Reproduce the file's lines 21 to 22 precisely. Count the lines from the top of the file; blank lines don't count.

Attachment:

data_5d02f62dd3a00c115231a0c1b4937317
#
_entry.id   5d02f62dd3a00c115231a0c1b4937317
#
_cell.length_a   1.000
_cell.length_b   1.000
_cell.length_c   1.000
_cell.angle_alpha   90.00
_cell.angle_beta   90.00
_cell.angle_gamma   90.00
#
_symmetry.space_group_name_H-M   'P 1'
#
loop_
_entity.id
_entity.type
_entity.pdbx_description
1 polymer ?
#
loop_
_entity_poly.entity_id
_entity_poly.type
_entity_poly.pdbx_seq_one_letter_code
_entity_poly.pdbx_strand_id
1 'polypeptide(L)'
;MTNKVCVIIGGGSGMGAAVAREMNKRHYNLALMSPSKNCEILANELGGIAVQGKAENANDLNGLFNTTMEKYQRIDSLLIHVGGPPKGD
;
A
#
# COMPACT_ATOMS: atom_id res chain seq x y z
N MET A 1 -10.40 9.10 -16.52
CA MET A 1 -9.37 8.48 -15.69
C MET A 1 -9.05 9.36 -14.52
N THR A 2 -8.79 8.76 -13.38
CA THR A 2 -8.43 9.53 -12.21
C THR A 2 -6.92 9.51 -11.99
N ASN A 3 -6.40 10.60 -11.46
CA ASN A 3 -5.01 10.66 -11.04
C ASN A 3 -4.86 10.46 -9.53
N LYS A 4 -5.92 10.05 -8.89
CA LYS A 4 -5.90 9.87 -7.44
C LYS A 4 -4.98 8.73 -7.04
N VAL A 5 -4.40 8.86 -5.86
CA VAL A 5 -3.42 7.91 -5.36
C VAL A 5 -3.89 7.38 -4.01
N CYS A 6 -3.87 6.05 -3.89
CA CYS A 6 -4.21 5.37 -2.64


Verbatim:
_entity_poly.entity_id
_entity_poly.type